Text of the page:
The other rationale for Meta is a focus on the future. Zuckerberg repeatedly referred to the metaverse as the next chapter for his company and for the internet. That means new, high-potential opportunities. But it also means that the current world of apps, screens and early 21st-century tech is likely to be superseded and replaced by the metaverse. If he does not move now, he becomes associated with the past and his brand will die with it.
Zuckerberg will be well aware that seeing the future and being part of it as it unfolds are two very different things. The strategic odds are certainly against him. The history of disruption tells us that most companies that dominate the current chapter are usually killed off early in the subsequent section of the book. Kodak famously missed out on digital imaging. IBM completely missed out on the PC revolution. And, in an infamous moment of immolation, Nokia completely failed to benefit from mobile internet despite its early domination of smartphones.
The reasons for these failures are complex and nebulous. But a short summary might point to both an external issue (the brand becomes synonymous with the wrong things in the eyes of customers) and an internal one (the dependencies and competencies that a company developed to win big in chapter one ensure that same company is entirely unsuited to chapter two and the changes it ushers in).
There is already a sense that, no matter how much money and how many minutes Zuckerberg throws at the metaverse, this fate awaits him too. He talked repeatedly yesterday about a vision of the metaverse that was more “open” and “fair” with “people at the centre” of the technology. I wonder if, as he said those words, it occurred to him that the fit between this vision and the company he runs are so far apart as to be insurmountable?
Similarly, as he described the egalitarian creator economy that will build the metaverse, did he worry about the so-far unknown Abdul or Chyou who will one day supplant him and his empire?
I suspect none of this is clear to Zuckerberg. He appears almost completely ignorant of the degree to which his brands are perceptually damaged. He spoke at one point of the DNA of Facebook being “connecting people”, but seemed entirely unaware that the other genes in that genetic sequence include ‘big’, ‘bad for you’, ‘controlling’ and ‘untrustworthy’. These are awful associations at the best of times, but fatal when one intends to bet the farm on being part of a new open, co-created universe.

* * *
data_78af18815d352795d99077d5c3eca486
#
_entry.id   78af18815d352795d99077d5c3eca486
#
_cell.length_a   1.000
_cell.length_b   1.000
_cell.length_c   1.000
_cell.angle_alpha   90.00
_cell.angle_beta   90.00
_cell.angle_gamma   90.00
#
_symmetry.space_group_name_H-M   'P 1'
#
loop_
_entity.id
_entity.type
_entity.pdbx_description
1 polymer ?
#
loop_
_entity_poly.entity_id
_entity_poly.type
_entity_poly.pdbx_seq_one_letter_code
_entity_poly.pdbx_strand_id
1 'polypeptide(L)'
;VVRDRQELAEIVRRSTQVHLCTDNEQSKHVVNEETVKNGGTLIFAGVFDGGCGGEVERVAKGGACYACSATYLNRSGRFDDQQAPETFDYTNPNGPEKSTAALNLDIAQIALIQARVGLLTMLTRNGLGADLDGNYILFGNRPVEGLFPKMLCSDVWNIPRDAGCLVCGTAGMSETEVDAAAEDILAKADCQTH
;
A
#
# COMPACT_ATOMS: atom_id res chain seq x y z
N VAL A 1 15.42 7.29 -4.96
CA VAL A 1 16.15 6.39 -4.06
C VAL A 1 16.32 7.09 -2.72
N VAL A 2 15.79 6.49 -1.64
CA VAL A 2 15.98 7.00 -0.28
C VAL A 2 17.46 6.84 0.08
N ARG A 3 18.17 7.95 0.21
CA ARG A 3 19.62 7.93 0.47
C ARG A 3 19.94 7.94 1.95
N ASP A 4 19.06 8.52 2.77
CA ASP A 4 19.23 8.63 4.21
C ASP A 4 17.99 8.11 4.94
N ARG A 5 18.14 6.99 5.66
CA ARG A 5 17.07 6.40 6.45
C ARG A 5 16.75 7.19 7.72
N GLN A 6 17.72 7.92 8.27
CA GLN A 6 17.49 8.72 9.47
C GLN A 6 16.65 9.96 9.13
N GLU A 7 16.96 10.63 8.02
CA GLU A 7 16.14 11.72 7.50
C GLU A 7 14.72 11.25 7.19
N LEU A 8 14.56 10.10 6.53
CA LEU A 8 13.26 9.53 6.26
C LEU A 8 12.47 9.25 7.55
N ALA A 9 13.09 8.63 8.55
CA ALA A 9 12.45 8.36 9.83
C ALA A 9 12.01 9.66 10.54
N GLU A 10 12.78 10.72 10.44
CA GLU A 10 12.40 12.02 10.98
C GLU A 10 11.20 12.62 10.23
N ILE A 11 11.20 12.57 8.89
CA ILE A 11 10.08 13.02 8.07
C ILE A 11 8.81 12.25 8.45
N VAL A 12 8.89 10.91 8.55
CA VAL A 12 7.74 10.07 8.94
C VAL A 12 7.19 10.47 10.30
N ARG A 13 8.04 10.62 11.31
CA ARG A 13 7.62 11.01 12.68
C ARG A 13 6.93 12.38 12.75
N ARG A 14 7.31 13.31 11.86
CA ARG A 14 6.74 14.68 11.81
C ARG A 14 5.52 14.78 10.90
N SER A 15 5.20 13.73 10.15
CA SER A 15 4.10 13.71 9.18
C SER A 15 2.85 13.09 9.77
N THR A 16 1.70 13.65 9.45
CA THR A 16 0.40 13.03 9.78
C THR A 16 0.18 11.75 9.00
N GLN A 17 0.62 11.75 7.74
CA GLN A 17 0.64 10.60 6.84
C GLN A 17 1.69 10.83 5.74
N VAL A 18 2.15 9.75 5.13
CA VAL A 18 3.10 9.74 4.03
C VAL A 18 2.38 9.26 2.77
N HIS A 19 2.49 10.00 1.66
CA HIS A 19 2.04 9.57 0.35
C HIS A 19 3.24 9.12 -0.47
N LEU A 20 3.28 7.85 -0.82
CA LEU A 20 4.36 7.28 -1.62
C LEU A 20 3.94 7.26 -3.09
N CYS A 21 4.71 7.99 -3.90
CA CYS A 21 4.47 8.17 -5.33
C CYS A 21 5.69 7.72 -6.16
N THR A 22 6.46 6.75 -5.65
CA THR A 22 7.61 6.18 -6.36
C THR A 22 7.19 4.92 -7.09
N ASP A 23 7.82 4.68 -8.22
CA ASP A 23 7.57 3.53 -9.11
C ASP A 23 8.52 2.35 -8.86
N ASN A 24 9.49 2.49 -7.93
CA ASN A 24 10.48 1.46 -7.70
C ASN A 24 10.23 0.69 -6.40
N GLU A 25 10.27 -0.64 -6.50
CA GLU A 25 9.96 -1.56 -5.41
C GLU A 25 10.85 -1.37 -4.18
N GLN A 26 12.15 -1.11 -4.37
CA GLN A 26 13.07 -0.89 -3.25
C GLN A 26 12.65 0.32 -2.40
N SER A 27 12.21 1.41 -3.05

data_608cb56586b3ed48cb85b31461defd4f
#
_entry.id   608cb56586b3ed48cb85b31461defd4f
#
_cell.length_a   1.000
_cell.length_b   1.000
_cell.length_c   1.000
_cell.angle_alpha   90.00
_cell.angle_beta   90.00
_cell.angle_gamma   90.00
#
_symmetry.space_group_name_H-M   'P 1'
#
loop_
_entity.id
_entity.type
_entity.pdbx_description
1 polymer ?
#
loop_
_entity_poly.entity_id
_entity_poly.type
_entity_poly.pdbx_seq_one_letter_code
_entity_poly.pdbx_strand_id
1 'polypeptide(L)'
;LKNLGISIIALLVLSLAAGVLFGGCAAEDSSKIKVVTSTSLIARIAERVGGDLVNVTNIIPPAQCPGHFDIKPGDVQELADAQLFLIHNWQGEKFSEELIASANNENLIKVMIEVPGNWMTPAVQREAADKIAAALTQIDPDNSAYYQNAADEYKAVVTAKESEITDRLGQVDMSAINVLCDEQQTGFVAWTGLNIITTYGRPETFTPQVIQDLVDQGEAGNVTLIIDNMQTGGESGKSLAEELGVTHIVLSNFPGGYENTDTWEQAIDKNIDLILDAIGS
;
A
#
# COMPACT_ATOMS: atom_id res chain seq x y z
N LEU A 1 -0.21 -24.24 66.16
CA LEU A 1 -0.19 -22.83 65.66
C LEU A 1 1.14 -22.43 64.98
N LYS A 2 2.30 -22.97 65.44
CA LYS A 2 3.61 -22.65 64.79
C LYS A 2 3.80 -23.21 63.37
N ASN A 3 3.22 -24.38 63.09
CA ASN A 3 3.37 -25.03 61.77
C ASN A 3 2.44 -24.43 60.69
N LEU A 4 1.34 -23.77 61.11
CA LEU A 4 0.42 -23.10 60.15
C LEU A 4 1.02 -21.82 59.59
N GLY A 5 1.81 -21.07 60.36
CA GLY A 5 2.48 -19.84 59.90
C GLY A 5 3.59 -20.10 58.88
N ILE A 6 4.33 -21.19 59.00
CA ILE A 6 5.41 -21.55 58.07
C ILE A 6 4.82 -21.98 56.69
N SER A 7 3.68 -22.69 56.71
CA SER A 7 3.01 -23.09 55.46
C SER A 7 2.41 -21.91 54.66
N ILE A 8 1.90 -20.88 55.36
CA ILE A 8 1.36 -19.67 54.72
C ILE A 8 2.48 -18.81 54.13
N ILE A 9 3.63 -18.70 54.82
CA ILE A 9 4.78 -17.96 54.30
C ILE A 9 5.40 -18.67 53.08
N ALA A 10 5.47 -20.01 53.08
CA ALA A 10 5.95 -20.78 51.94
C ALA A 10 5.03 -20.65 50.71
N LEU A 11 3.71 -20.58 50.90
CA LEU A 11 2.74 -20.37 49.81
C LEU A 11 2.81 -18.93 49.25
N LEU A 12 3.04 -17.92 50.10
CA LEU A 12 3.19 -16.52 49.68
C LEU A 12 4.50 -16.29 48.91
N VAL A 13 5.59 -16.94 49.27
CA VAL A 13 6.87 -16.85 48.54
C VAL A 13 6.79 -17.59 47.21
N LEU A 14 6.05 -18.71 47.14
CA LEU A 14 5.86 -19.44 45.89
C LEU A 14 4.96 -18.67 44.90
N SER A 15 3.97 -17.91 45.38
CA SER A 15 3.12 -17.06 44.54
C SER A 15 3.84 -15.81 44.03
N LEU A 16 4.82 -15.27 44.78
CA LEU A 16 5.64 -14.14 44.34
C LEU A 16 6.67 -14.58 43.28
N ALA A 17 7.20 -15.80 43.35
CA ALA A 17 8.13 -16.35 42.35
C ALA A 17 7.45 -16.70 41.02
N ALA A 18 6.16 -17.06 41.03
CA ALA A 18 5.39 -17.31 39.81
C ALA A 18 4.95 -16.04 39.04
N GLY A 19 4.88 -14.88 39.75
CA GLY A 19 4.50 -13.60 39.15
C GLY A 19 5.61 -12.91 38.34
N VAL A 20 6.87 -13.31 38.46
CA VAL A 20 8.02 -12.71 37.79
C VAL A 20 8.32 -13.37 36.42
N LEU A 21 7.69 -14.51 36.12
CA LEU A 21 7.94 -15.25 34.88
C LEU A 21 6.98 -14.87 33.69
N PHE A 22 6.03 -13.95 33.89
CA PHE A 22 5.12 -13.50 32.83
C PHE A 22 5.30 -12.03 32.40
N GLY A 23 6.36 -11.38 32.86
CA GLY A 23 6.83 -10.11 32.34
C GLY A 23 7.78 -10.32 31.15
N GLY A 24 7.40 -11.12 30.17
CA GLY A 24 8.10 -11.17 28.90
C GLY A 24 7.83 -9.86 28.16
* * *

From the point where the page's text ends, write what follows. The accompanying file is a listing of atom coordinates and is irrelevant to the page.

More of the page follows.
And Zuckerberg has to take some of the blame for this directly. He has been a branding problem for Facebook for a decade. And he will be the biggest branding issue for Meta as of today. His attempt to be relaxed, self-effacing and, well, human was entirely unconvincing yesterday. There was not a single moment in which any form of natural, social engagement occurred. It was bad.
Much of this is not Zuckerberg’s fault. We all have our strengths and weaknesses. But his grand mistake is to miss his limitations and the fact that he is the wrong person to be the spokesperson for his company. Steve Jobs was a visionary and a rebel and the epitome of Apple. But there are many ways to lead.
Zuckerberg should look to CEOs like LVMH’s Bernard Arnault, who run everything but do so without much external attention or impact on consumers. Zuckerberg needs to be quiet from now on. Partly because he leads a house of brands and, in that configuration, the holding company usually stays quiet and lets its brands do the separate talking. And partly because he is the antithesis of the brand values he aspires to communicate, and the future world he so desperately wants to dominate.
The creation of Meta and the reorganisation into a proper house of brands will probably not help Facebook to evade its current woes, or triumph in the metaverse that awaits us a decade from now. Indeed, it was a third implication of the word Meta – that events and opportunities are beyond Facebook – that struck me most after today’s session.
I worked for Ericsson at the arse end of the 20th century and I remember all these glossy future videos from Nokia and Sony Ericsson that had people on boats using smartphones to talk to friends in other countries at the touch of a button. We ooh-ed and ahh-ed at these visions but, to their credit, these expensive movies actually predicted the future with remarkable accuracy. Today, the only thing missing is Sony Ericsson or Nokia. The future, like history, often repeats itself.